Wednesday, April 30, 2008

same commandments, worse sins

Not long ago, there was that loud and clear worldwide news saying that a Vatican official came out with a list of “New Seven Modern Social Sins”. Needless to say, the whole of Christendom was caught unaware and wherefore much surprised by the news which was more disturbing than interesting. The more intriguing questions immediately asked were the following: Why…are there new Commandments? Why…do we not have enough sins? Why…should life be made more difficult?

As it turned out, the media outfit that came out with the news proved to be wrong. In local media language, some people somewhere were “na-kuryente”, i.e., suffered a big burn, committed an honest mistake. The truth is that the Commandments--as old as humanity and thus much older than the Church—are exactly the same since God handed them down to Moses for humanity to obey. In other words, there are really no such things as “new” sins. Instead, the Vatican official concerned just mentioned new worst ways of violating the same Commandments during these so called “Modern Times”.

The sins of these times against the Commandments of God are more fatal and detrimental to people on account of their much worst or grievous consequences to society. This is why these violations of the same Divine Mandates are said to be not only “new”, but also “modern” and “social”. And “seven” were enumerated in line with the number of the following long standing seven capital sins, i.e., the origin of many other transgressions ultimately against others: Pride. Avarice. Envy. Anger. Lust. Gluttony. Sloth.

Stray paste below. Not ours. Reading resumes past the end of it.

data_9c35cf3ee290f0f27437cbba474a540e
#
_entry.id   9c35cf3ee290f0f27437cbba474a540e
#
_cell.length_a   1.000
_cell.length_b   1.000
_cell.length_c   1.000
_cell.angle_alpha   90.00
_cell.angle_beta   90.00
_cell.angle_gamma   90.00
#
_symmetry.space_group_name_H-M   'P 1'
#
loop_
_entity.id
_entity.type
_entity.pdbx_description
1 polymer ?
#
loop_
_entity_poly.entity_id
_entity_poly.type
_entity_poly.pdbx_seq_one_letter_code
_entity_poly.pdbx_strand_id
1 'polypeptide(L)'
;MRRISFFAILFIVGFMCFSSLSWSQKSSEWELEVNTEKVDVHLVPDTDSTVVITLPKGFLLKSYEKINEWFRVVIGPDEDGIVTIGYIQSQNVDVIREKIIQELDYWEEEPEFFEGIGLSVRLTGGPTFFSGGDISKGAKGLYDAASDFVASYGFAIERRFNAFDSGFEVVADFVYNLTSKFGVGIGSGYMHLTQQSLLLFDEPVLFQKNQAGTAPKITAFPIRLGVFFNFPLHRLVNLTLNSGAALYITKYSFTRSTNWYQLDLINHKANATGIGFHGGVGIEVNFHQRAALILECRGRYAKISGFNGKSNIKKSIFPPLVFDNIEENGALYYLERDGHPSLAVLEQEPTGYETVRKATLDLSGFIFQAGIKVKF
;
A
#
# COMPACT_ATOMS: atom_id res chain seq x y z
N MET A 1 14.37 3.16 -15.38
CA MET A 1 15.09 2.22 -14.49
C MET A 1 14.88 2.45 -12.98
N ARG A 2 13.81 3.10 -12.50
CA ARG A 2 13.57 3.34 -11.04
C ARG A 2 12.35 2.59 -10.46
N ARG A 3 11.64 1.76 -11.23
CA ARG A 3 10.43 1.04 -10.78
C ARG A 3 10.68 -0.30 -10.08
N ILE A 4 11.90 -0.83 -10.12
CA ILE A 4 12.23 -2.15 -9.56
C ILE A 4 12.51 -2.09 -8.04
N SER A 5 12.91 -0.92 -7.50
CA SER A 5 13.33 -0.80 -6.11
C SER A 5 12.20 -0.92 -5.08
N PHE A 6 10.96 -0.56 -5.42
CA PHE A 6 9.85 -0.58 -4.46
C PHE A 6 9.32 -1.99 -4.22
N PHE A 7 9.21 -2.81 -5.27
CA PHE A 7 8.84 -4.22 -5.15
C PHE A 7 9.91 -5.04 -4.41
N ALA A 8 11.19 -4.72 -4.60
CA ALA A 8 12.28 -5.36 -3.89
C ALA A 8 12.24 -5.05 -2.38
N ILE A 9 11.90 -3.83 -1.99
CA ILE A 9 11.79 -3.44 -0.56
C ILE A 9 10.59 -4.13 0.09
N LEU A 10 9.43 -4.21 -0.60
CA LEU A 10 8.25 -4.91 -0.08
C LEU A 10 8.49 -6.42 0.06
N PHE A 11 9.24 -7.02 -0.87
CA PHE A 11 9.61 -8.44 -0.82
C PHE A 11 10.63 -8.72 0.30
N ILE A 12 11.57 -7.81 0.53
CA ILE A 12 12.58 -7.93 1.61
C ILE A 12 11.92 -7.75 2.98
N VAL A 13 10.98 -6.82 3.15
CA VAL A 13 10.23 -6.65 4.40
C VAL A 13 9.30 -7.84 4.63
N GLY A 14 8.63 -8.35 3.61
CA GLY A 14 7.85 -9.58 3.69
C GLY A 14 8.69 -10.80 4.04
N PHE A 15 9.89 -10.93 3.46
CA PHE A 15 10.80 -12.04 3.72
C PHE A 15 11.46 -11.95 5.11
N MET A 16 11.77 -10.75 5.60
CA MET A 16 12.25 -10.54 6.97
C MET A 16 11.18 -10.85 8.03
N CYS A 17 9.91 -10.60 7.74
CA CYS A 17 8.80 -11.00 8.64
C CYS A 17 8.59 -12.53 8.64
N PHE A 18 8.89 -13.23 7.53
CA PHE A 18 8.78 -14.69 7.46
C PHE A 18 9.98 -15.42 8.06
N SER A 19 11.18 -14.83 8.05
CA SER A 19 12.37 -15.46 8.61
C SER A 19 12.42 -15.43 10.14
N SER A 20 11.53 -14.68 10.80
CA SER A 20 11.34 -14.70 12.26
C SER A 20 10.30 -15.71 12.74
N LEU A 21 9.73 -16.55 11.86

The “New Seven Modern Social Sins” that bring more intensive havoc and extensive damage to people—especially the helpless, the poor and the sick—are the following: 1. Bioethical violations such as the manufacture and prescription of abortifacient pills. 2. Dubious experimentations such as those laboratory researches done on human embryos. 3. Proliferation of prohibited drugs among individuals of all ages. 4. Environmental pollutions that poison the earth and contaminate the winds. 5. Excessive wealth or concentration of resources in the hands of few people or corporations. 6. Greater or bigger divide between the rich and the poor. 7. Installation of poverty as a way of life for the majority.

In the Philippines, the more commonly perpetrated and deeply felt “social sins”, needless to say, are the last three that have immediate relevance to institutional lying, administrative cheating and government stealing on the part of certain highly placed and well-known political leaders with their close associates. The two Commandments grossly violated by these characters are still exactly the same: “DO NOT STEAL…DO NOT COVET YOUR NEIGHBOR’S GOODS.” (Exodus 20:15, 17). The worse sins in this otherwise blessed country is thus only to well known: endemic graft and structural corruption. The devastating and lamentable impact of these particular sins against the Seventh and Tenth Commandments are already too well known to still merit elaboration.

30 April 2008